James Patterson and Me, Part II


James Patterson is a patient man. He’s been sitting in the bay window next to me since June of last year. I tossed a couple of my manuscripts on top of him, but I don’t think he read them. Nevertheless, I finally dusted him off and listened while he presented the next eleven lessons of his MasterClass.

Here are some of my notes as well as some of my thoughts.

Lesson 12 – Building a Chapter. James wants us to choose a viewpoint. He writes in first person with limited third person. Others have told him that’s cheating, but he says, “I don’t give a shit. It’s my creation. I can do whatever I want.” I thought that was rather funny. His reasoning? There are no rules, and you can do whatever you want as long as it works. Ahh, a man after my own heart.

James also wants us to find a voice. I think I’ll save the challenges to my voice for another blog post. Let’s just say, I like my voice in my writing, and one of the most consistent comments in my reviews is that my books are an easy read. I contribute that to my writing style – my voice. I read once that just because something is an easy read doesn’t mean it was easy to write. So true!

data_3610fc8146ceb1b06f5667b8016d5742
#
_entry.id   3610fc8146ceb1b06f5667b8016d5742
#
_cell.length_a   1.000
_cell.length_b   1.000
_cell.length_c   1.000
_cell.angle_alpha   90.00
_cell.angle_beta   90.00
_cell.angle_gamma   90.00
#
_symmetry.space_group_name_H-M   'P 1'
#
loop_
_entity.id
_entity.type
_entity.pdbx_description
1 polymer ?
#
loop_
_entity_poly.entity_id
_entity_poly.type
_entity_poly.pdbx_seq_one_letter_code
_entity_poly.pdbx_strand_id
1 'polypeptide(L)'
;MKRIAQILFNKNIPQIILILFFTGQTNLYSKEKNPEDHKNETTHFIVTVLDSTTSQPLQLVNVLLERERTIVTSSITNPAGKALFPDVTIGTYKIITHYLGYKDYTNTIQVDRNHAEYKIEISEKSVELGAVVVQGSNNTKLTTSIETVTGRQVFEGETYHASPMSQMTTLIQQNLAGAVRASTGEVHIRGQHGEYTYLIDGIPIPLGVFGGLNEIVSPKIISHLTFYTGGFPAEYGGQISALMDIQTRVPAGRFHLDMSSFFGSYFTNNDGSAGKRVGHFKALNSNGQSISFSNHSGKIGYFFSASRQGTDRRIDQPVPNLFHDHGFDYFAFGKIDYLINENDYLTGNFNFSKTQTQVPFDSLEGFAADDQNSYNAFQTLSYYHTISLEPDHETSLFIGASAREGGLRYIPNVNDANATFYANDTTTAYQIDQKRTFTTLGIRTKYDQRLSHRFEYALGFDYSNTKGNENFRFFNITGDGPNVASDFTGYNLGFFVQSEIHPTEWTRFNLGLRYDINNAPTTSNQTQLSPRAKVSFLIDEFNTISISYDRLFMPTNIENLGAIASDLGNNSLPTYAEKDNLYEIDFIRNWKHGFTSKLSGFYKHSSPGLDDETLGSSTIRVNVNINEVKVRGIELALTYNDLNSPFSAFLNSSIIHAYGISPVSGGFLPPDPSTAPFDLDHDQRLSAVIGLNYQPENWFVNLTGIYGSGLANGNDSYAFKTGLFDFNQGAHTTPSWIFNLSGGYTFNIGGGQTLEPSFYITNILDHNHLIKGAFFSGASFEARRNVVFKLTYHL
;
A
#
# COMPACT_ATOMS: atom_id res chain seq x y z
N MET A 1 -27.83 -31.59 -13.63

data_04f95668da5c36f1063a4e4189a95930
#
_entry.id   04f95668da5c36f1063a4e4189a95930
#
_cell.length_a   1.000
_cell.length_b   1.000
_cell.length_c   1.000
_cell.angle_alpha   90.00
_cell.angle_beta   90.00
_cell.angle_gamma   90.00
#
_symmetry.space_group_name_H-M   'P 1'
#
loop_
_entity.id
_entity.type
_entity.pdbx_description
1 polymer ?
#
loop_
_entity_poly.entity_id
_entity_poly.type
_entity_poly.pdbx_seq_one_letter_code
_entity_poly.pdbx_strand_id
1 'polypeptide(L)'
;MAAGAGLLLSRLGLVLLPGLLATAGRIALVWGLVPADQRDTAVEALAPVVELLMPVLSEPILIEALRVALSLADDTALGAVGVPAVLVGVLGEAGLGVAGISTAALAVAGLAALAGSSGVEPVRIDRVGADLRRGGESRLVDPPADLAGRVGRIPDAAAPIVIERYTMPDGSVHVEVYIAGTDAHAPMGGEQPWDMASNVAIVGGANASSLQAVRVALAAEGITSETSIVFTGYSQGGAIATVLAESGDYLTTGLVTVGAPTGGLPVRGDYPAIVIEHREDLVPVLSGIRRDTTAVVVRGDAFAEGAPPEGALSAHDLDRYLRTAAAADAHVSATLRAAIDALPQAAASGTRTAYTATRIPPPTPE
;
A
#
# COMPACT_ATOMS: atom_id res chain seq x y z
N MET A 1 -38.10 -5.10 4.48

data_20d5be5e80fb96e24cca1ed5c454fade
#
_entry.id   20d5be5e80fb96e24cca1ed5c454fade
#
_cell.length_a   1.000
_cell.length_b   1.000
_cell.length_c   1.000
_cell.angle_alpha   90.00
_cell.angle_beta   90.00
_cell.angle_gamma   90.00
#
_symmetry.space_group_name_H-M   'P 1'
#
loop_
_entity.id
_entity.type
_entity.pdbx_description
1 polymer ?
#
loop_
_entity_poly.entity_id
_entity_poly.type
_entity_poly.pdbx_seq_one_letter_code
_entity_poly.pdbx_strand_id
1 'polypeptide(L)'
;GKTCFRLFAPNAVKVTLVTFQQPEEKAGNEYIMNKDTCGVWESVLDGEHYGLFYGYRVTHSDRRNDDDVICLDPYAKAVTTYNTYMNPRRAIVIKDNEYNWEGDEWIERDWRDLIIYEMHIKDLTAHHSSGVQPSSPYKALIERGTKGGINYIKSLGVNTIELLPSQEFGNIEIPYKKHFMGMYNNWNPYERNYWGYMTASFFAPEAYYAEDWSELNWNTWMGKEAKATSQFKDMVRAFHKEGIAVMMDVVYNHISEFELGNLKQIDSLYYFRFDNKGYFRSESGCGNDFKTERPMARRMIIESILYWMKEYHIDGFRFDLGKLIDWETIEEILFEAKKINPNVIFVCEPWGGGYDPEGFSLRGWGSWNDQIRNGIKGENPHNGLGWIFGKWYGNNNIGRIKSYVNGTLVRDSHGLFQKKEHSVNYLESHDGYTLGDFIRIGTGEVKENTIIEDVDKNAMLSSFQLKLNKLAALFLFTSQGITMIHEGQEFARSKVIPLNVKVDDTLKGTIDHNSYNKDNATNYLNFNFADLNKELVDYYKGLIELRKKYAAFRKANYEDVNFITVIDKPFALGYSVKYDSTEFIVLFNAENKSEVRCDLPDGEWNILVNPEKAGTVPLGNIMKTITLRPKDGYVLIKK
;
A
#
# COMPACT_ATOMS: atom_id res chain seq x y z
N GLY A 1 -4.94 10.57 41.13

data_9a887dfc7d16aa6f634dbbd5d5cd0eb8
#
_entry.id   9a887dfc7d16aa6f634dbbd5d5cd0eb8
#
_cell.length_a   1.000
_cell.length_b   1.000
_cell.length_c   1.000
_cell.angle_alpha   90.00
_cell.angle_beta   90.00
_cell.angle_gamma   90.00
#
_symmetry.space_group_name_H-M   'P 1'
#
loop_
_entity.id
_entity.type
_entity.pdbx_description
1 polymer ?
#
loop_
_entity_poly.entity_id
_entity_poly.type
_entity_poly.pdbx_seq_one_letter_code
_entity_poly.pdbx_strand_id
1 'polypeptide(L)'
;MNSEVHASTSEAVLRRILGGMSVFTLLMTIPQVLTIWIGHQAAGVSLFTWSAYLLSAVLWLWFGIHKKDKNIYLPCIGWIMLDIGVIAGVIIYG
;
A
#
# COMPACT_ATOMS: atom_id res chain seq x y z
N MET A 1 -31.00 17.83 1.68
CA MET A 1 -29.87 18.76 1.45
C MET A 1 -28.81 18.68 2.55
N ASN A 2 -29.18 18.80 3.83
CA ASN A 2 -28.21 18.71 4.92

The lesson also covered using each chapter to grab the reader’s attention and propel them on to the next chapter.

Lesson 13 – Writing Suspense. We are encouraged to know our genre and what’s already out there. Not to imitate it, but to avoid it. Be fresh, new, and fascinating. Intrigue your reader. Set up questions that the reader must, must, must have answered.

James said he doesn’t always write realism. One of his characters is a detective with ten adopted children and a wife dying of cancer. It could happen, but it’s not a likely scenario. We have to be willing to allow our readers to suspend disbelief. I liked that, and I think that’s what makes writing fiction so much fun.

Sidebar. Do you have a DVR? Do you ever pause a television show and see you have captured an actor with a less-than-flattering look on their face? I pause James frequently while I’m taking notes. I couldn’t stop laughing for a few minutes when I realized I caught him mid-pick. I’m sure he would proclaim, “There was no pick. I did not pick. There was no pick.”